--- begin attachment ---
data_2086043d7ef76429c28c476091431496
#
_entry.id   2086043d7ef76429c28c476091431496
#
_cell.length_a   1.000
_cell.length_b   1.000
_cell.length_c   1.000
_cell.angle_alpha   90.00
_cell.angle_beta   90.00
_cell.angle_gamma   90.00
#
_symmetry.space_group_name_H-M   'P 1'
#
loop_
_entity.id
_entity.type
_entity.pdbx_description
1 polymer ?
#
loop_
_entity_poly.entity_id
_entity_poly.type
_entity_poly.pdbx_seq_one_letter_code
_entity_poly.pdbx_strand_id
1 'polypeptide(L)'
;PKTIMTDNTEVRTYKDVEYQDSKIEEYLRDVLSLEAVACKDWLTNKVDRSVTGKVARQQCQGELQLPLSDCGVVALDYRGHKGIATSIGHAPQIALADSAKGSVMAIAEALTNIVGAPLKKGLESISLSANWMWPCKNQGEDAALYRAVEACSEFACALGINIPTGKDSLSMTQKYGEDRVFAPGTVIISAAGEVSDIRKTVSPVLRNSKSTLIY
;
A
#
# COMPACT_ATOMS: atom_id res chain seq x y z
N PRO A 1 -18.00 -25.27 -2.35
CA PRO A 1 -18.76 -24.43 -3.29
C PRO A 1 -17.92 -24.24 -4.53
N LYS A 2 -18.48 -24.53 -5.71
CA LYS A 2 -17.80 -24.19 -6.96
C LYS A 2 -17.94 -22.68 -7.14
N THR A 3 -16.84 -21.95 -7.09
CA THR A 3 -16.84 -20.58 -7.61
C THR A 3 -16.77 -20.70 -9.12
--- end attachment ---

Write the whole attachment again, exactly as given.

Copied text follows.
data_2086043d7ef76429c28c476091431496
#
_entry.id   2086043d7ef76429c28c476091431496
#
_cell.length_a   1.000
_cell.length_b   1.000
_cell.length_c   1.000
_cell.angle_alpha   90.00
_cell.angle_beta   90.00
_cell.angle_gamma   90.00
#
_symmetry.space_group_name_H-M   'P 1'
#
loop_
_entity.id
_entity.type
_entity.pdbx_description
1 polymer ?
#
loop_
_entity_poly.entity_id
_entity_poly.type
_entity_poly.pdbx_seq_one_letter_code
_entity_poly.pdbx_strand_id
1 'polypeptide(L)'
;PKTIMTDNTEVRTYKDVEYQDSKIEEYLRDVLSLEAVACKDWLTNKVDRSVTGKVARQQCQGELQLPLSDCGVVALDYRGHKGIATSIGHAPQIALADSAKGSVMAIAEALTNIVGAPLKKGLESISLSANWMWPCKNQGEDAALYRAVEACSEFACALGINIPTGKDSLSMTQKYGEDRVFAPGTVIISAAGEVSDIRKTVSPVLRNSKSTLIY
;
A
#
# COMPACT_ATOMS: atom_id res chain seq x y z
N PRO A 1 -18.00 -25.27 -2.35
CA PRO A 1 -18.76 -24.43 -3.29
C PRO A 1 -17.92 -24.24 -4.53
N LYS A 2 -18.48 -24.53 -5.71
CA LYS A 2 -17.80 -24.19 -6.96
C LYS A 2 -17.94 -22.68 -7.14
N THR A 3 -16.84 -21.95 -7.09
CA THR A 3 -16.84 -20.58 -7.61
C THR A 3 -16.77 -20.70 -9.12